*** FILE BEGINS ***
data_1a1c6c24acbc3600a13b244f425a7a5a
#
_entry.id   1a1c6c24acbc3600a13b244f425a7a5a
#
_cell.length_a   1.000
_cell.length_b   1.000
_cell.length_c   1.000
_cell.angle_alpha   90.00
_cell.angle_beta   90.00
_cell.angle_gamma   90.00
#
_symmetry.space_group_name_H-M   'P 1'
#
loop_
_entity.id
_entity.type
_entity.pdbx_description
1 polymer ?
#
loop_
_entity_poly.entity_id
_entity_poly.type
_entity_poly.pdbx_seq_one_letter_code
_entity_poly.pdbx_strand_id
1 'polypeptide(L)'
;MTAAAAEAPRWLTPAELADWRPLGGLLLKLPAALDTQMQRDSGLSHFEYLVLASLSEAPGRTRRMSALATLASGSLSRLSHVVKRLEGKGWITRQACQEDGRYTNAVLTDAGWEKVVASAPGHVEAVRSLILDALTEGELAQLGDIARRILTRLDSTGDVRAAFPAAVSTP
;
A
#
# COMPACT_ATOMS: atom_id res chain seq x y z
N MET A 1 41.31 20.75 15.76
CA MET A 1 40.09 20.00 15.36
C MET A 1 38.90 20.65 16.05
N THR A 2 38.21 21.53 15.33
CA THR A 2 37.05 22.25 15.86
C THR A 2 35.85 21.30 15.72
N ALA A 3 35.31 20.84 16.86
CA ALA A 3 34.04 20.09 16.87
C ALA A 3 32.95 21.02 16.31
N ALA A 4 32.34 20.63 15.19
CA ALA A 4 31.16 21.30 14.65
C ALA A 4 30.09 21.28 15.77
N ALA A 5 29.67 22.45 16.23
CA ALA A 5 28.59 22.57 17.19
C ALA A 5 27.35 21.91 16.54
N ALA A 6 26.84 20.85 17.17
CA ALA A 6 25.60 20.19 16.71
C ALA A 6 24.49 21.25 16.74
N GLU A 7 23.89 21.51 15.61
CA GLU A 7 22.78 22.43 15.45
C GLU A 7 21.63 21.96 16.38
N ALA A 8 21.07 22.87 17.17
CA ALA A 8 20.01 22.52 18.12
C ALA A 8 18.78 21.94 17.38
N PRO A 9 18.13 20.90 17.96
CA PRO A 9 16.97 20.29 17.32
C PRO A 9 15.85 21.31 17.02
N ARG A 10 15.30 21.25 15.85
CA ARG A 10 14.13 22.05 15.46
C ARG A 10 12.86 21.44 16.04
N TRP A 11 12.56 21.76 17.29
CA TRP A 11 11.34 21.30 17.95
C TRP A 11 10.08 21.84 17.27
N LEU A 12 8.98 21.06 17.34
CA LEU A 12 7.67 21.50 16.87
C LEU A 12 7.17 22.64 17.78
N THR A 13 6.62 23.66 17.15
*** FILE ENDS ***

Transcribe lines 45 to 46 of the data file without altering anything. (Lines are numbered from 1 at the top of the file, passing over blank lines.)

C ALA A 5 27.35 21.91 16.54
N ALA A 6 26.84 20.85 17.17